After the tranquil small towns of Tuscany, we headed where all roads lead to: Rome.
Leaving sweet Volterra, we took a local bus to Saline, caught a tiny two-car only train to Cecina, then linked to a bigger train en route to Rome. As with any approaching arrival, we found ourselves wondering, yet again, where we’d be laying our heads that night.
Luckily, it only took 15 minutes to find Hotel Giamaica, a humble little guesthouse run by an Italian mother and her adult son, Antonio. After checking in, she treated us to oranges in her kitchen and warned us of pervasive pickpockets while her dog, Kika, sniffed at our feet.
After settling in, we opted for the “Dolce Vita” stroll recommended in our Rick Steves’ guidebook. Walking down the busy main drag of Via Nazionale to Piazza Venezia, we eventually met up with the monstrous Victor Emmanuel II Monument looming over the buzzing cars below. Emmanuel was Italy’s first king and the somewhat gaudy monument was built to celebrate the 50th anniversary of Italy’s unification (1870).
From there, we headed up popular shopping street, Via del Corso. It was late afternoon, the time when everyone begins to gather for the pre-dinner evening stroll. We also participated in another tradition: pre-dinner gelato.
Because why wait until after dinner to have dessert?
Arriving at Piazza del Popolo, we took in the central obelisk brought to Rome by Emperor Augustus after he conquered Egypt as a symbol of power. Over 2,000 years old and still standing in modern times. Nearby, we passed the massive, round brick Mausoleum of Augustus and his Altar of Peace, then made our way down to the Tiber River. The tranquility of water flowing through such a bustling city reminded us of the Seine in Paris. A steadfast constant over the passage of time.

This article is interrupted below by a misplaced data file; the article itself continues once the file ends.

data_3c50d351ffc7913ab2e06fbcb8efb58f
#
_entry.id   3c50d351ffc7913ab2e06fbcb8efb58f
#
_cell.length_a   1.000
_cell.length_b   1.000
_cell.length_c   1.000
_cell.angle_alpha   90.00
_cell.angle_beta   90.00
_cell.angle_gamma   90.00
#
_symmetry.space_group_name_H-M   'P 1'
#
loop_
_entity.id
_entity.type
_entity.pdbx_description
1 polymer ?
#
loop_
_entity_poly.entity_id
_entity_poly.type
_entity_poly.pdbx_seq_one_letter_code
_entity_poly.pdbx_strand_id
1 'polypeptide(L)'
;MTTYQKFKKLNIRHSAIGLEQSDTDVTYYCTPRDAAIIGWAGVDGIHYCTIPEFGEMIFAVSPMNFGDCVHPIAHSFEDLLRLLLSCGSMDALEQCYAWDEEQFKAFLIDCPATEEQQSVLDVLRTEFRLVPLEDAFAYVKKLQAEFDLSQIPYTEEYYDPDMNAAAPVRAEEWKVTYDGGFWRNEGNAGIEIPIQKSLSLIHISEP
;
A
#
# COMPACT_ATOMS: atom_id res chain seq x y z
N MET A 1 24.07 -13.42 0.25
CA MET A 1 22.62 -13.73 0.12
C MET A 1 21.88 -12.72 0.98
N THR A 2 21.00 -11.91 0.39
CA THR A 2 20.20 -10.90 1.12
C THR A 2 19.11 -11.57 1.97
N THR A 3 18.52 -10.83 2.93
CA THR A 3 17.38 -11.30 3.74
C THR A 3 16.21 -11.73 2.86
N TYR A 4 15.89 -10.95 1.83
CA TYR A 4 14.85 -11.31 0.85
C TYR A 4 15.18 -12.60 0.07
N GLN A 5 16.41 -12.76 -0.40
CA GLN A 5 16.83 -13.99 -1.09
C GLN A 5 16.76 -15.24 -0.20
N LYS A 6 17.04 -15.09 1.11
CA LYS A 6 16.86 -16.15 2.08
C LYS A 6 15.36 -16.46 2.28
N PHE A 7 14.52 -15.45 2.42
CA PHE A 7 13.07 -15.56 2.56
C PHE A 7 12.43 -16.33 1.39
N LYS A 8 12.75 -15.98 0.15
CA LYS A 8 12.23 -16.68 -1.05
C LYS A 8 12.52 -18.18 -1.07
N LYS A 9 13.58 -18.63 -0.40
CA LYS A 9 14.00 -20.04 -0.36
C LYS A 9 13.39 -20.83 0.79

Eventually, we made our way up Via Condotti where the famed Spanish Steps came into view. A popular gathering place (and the widest stairway in Europe), we joined the locals sitting on the steps and watched the world go by. Sadly, the city has decided to ban people from sitting on the steps. In our minds, this is a travesty as it’s one of the most quintessential experiences in Rome. Hopefully, they will change their minds. Below the steps, it’s hard to miss La Barcaccia, a fountain shaped as a half-sunken ship and powered by an aqueduct. Like all of Rome’s fountains, it provides drinking water just as it did centuries ago.
Later that week, we learned about Greek and Roman history and art at the National Museum in the Palazzo Massimo alle Terme. A well-organized museum, it provided an overview of each emperor’s reign through the Roman Empire, featuring works of art, mostly sculpture, with detailed descriptions. Our favorites included Augustus Caesar, The Prince, The Boxer and The Discus Thrower.
In a word, the amount of sights in Rome is overwhelming.
One of our favorite landmarks was the Pantheon. According to Rick Steves, the Pantheon provides “the greatest look at the splendor of Rome… antiquity’s best-preserved interior.” It’s true, it’s an amazing feat of architecture. To this day, it stupefies architects who aren’t sure it could even be replicated using the same materials from 2,000 years ago. So many interesting features including the oculus (hole) in its giant dome. It also remains the largest unsupported dome in the world.
But Rome wasn’t all just sightseeing. Every night, we enjoyed gelato from various gelatarias. Giolitti, Rome’s most famous ice cream parlor provided the biggest bang for our buck. Two euros got us three generous scoops of delicious homemade gelato. Possibilities were endless, but my personal favorite was White Chocolate, Pistachio and Raspberry. Mmmmmmm.
With our handy Roma Pass transport card, we quickly zipped around town, saving time and getting a glimpse into everyday life. One morning, we made the mistake of traveling on the subway during the rush hour commute. Definitely not for the faint of heart… or anyone who might be the slightest claustrophobic. And speaking of crowds, nothing could have prepared us for the lineup in Vatican City. But that’s a whole other story…
On our last night, we took the subway to the Barberini stop to see the Trevi Fountain by night. Despite the ever-present tourists, it was still breathtaking. We made sure to do the obligatory coin toss over our shoulder to ensure we’d return to Rome some day. Guess what? It worked.
All in all, the Eternal City does not disappoint. The Italian capital effortlessly blends its ancient past with cosmopolitan flair. At times, it must be a burden to house all those ruins. But how unique to have the opportunity to walk through the same grounds as Julius Caesar. Rome truly is the best of both worlds.